When you go to the theatre to watch a show about 33 men encased in a mine shaft underground for 52 days you expect a sombre affair with deep messages about the meaning of life and how relationships fair under pressure. While the Wardrobe Ensemble does confront this it is with a far from sombre voice. There are moments of lightness, even humour, in the hour long performance which takes you underground, overground and through the minds of some of the most tortured men you can imagine. They are trapped with little knowledge of what is happening on the outside world and with almost no contact with their loved ones.

The actors conveyed a variety of characters convincingly, each person they became having a unique voice. Their minimalist costumes, with a patterned scarf or baseball hat symbolising a new character, was simple and effective, if a little clumsily changed at times. The actors remained on stage almost constantly throughout, most of the times blending in perfectly. Unfortunately at times their removing or putting on of overalls took the attention away from the main action. The appearance of Elvis, played with obvious delight by Edith Woolley, was unexpected and yet perfectly acceptable. James Newton’s mentally cracked Edison was as confused as the audience but his desperation was palpable throughout their reckless and at times terrifying scramble across the stage. More than one audience member jumped in their seat with each perfectly choreographed punch and chair throw. I don’t recall ever seeing a fight scene so well performed and with such trust and confidence.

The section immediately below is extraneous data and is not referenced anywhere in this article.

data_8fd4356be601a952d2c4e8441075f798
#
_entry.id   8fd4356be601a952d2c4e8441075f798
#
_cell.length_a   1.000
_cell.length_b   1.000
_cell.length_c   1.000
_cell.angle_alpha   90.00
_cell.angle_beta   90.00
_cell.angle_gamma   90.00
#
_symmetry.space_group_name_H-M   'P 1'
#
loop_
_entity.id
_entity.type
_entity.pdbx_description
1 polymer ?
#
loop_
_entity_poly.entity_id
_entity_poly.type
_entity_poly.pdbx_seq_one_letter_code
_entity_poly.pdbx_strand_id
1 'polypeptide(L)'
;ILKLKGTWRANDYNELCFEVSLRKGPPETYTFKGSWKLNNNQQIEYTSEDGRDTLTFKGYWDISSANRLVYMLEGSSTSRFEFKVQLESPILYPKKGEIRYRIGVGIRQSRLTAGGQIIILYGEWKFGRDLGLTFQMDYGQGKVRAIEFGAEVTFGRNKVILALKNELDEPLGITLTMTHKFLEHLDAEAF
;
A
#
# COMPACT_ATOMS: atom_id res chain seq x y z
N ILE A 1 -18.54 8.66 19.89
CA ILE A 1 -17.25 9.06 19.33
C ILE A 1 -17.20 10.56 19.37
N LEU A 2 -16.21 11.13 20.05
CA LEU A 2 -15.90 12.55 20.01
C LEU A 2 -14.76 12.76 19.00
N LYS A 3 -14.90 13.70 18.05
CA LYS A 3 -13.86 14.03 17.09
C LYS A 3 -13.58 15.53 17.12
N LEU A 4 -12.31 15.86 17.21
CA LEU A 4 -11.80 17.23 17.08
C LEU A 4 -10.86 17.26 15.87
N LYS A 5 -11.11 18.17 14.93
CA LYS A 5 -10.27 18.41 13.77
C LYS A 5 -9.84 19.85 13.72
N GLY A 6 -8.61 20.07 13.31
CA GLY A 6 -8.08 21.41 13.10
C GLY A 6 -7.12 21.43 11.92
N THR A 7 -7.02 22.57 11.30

Tom Brennan’s direction shines particularly brightly during the numerous movement sections. From news reporters to ‘the masses’ watching reports on television at home, the gestures are wonderfully choreographed and performed with gusto. There is little synchronicity between the actors, but their frantic and passionate moves show that this is not the intention.